I'm not about to apologise for what's to come.
So it's the afternoon after the night before and I'm on the sofa watching High School Musical 3. This peon to being true to your dreams and to sweet-as-apple-pie diversity (geeks who like body-popping/jocks who like to cook) has gotten my knickers in a twist. In terms of its attitude to getting it on across the racial boundaries, 2009's HSM3 is seriously lagging behind 1949's South Pacific. Where the Rodgers and Hammerstein musical explores its character's prejudices, Disney keeps shtum on the issue of miscegenation, instead pairing its kids up in perfect racial harmony like a supercute Noah's ark. Even the lead pairing of white boy, Latina girl (very East High Story) is following the old Hollywood game-plan of using a Hispanic women as a sort of safe intermediary, who like a good pair of jeans can go with either black (think of Will Smith's back catalogue)or white(just pick a J-Lo vehicle at random. Just don't make me sit through it.)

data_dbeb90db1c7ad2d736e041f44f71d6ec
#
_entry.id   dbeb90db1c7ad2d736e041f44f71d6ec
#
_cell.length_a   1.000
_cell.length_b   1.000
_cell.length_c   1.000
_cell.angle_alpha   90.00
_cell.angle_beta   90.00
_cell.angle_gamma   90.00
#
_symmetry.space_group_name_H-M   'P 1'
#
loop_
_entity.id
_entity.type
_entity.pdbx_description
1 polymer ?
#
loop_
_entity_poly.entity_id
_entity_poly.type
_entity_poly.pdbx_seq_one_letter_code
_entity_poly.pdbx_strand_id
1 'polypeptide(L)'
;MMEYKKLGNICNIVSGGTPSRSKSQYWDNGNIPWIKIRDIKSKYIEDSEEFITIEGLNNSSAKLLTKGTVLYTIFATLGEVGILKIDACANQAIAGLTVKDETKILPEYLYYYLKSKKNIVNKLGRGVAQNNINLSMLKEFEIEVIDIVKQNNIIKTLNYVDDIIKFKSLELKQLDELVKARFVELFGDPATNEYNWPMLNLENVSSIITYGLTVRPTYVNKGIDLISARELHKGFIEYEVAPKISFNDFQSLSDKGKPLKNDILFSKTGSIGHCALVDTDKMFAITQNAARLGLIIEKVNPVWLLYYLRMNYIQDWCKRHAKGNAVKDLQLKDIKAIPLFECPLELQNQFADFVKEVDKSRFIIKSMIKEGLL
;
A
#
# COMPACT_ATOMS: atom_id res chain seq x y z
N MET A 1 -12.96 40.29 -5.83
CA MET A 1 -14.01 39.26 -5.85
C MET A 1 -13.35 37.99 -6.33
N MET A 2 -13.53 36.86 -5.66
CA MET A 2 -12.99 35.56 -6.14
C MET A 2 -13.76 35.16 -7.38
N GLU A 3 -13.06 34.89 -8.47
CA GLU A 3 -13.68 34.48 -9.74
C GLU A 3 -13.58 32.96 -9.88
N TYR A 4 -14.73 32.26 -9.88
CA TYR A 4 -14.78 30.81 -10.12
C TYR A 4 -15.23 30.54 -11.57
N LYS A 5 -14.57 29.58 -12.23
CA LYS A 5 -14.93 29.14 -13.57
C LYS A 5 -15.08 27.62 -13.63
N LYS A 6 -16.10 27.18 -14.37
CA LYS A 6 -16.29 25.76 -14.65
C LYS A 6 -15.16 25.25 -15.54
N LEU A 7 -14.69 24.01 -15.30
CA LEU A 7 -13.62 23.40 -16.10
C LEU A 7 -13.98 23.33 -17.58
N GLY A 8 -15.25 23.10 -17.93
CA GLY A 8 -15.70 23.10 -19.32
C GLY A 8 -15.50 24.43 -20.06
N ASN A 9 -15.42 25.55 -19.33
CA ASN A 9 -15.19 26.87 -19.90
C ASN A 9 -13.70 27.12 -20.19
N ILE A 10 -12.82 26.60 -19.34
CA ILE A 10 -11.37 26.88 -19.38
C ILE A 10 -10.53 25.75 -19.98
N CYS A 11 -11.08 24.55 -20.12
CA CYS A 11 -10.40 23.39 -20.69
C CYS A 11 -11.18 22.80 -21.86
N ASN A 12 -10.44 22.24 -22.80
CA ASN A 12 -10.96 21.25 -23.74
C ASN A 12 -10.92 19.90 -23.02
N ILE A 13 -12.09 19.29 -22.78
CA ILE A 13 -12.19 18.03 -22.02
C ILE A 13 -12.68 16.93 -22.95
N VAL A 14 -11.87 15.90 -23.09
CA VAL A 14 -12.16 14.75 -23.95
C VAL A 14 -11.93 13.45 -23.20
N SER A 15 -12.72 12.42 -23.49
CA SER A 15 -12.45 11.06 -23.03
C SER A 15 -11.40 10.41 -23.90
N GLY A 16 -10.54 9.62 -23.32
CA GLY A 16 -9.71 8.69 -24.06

But what riled me up was the fate of poor Ryan Evans, Sharpei's pink-trilby wearing, dance-choreographing brother. Since the first movie in the franchise came out, Disney have been determined to keep Ryan in the closet. The official line has always been that he's got a crush on the goody-two-shoes heroine, although even a attention-deficient twelve year old can see that that her preternaturally buff amour is more his type. At the end of this movie Ryan gets given a scholarship to Julliard, but you can't help feeling it's a bribe for keeping HSM on good terms with the bible belters.
In this, the final episode, they even make him ask the impossibly smug little musician Kelsi to the prom, in a move clearly designed to make tweens think that there's yet another carefully colour-coded romance in the offing.
High School Musical 3
Good for: lingering shots of Zac Efron in a vest
Bad for: pedagogical perversity